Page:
AUSTIN (KXAN) — Have you already paid your electric bill for the month? A group of researchers at the University of Texas are helping to make things easier when exploring options in the future.
A recent study at UT discovered just what type of electricity is the cheapest to generate, depending where you live. The Energy Institute at the University of Texas developed a new online calculator that simplifies determining the cheapest electricity to generate and distribute, while incorporating a variety of factors.
“It’s really a decision analysis tool that allows people to test different assumptions like the cost of a new technology or the cost of fuel,” says Joshua Rhodes, a postdoctoral research fellow with the Energy Institute at the University of Texas.
This calculator is just one piece of a 15-part study pulled from all across various schools at the University of Texas, also known as the “Full Cost of Electricity” study.
“It would really allow someone to kind of test their hypothesis, if they think a certain technology is the best,” Rhodes tell us. “We’re striving to provide a consistent framework for people to compare options.”
With this unique tool, you can zoom-in to your location, even county, to experiment with different values and potential costs of a certain technology, such as natural gas, wind and solar. Once you plug in and adjust those values, the calculator updates in real time.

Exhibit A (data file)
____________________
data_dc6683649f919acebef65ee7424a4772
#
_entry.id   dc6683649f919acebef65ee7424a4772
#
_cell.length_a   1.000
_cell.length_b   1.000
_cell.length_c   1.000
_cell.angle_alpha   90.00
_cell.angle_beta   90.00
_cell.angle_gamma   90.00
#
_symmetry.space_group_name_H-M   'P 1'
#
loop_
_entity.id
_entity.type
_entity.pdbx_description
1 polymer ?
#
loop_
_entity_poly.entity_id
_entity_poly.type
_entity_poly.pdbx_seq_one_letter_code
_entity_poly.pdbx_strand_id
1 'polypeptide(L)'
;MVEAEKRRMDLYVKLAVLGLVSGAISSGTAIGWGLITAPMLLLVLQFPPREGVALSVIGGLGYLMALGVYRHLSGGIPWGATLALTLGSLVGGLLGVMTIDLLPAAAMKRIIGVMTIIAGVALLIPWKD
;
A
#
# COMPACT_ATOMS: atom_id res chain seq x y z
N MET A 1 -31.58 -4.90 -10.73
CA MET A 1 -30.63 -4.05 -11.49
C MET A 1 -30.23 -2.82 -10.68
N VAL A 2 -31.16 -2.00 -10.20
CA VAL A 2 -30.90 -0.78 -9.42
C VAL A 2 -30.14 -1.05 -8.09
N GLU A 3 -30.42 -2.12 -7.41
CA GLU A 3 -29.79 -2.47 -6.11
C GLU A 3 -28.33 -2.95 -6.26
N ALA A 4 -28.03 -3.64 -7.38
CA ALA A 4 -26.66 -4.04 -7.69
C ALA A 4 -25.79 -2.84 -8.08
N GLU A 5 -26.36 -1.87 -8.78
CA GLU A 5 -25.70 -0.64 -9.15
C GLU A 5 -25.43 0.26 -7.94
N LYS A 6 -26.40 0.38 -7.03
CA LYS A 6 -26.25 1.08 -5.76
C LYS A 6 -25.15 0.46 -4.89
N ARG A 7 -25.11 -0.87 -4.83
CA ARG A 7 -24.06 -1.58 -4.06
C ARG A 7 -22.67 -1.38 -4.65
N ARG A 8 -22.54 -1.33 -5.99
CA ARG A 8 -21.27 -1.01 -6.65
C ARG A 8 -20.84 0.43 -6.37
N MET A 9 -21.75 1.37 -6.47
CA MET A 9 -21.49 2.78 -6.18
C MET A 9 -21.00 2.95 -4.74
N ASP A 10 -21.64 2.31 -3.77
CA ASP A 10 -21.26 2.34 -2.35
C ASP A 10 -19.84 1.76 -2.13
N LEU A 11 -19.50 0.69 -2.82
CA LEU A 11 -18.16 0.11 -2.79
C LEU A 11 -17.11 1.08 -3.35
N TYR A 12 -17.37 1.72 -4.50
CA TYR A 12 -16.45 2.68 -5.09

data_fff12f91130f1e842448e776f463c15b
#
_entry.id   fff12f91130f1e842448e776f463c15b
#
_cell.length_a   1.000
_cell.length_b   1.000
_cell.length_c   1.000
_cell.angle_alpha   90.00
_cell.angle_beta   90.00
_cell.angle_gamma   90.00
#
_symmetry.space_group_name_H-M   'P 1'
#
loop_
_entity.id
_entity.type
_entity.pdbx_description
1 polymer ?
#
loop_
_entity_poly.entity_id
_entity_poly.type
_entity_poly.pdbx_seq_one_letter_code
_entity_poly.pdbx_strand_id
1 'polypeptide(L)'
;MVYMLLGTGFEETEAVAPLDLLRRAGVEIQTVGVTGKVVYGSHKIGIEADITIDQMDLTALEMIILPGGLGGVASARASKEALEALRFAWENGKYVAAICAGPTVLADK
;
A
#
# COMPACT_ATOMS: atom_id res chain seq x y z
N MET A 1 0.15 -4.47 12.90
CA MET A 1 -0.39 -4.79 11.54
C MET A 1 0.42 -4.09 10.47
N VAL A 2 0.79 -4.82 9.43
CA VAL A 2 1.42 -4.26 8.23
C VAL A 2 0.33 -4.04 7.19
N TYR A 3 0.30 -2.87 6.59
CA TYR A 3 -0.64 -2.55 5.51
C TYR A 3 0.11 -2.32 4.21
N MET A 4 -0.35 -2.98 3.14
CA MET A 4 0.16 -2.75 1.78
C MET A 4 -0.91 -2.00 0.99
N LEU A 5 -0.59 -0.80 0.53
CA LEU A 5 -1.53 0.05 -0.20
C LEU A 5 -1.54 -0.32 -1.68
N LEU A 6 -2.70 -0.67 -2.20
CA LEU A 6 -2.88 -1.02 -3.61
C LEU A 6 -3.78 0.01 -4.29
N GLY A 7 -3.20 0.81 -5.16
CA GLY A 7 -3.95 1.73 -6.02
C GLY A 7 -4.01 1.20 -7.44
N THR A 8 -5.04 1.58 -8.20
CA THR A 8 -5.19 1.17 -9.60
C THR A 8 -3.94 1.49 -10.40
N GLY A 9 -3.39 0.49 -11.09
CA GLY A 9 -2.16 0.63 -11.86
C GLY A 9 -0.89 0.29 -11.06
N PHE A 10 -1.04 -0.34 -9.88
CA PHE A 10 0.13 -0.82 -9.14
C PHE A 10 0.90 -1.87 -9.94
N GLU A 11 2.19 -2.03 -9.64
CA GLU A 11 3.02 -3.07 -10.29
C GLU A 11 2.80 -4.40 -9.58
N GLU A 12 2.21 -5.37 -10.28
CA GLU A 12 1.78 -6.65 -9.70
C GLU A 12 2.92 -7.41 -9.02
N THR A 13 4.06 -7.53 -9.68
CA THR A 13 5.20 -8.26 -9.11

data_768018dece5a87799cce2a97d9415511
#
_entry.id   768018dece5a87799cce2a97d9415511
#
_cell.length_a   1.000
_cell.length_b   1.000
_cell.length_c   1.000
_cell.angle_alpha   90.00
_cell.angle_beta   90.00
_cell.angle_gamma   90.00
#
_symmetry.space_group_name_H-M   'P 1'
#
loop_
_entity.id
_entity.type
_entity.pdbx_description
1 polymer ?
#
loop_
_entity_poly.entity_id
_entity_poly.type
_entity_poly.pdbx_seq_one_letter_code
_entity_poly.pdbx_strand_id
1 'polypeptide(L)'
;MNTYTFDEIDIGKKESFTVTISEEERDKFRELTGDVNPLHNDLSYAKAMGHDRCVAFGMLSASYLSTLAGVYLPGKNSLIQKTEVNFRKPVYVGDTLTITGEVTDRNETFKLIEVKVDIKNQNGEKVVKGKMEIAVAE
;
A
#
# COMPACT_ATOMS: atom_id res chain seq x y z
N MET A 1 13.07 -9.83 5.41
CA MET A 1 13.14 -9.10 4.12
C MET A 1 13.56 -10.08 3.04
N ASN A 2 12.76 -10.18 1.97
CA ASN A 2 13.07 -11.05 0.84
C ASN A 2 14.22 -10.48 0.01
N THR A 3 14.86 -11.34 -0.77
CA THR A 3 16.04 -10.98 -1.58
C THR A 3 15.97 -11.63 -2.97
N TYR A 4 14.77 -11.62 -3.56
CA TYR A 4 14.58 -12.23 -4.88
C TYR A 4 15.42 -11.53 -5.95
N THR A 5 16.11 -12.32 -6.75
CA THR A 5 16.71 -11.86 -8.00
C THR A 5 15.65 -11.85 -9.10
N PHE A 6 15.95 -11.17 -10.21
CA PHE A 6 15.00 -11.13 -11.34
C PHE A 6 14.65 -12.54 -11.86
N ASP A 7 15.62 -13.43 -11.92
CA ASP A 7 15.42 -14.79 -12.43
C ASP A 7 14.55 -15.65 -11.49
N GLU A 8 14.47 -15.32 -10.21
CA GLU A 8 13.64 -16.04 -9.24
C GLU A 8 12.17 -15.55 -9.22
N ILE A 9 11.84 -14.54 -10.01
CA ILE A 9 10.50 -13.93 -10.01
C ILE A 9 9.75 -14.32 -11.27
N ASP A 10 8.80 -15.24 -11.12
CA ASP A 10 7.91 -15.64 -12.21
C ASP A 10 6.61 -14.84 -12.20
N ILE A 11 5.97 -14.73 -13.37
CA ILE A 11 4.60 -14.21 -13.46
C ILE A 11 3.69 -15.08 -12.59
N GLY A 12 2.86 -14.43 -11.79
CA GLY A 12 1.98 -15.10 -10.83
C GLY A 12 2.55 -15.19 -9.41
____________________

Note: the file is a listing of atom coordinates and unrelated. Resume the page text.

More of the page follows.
Rhodes says that if someone at home wanted to experiment or see what was happening in their area, “whether some types of plants were going to be closed down or if certain types of new generation were going to be built, they can kind of test that to see if that’s economical or if that falls within where they’d like to see things go.”
It’s not just the cost of transporting or building a type of power plant that is taken into consideration. This calculator can also include indirect costs, such as impacts on our health and the environment due to air pollution, over time.
“Different technologies produce those pollutants at different rates,” Rhodes explains. “And so if you put a high price on something it may change which technology is the cheapest if you’re going to internalize the cost associated with human health impacts — people having to go to the hospital for asthma attacks, things like that.”
Rhodes tells KXAN that researchers in this study received some feedback from the Department of Energy and EPA, saying that, “they think it’s a great decision support tool, a great stakeholder outreach tool. It would allow them to kind of backup some of their assumptions, some of the policy levers they’re possibly using.”
Researchers with this University are hoping this unique power planning tool will become the “energy infrastructure of the future.”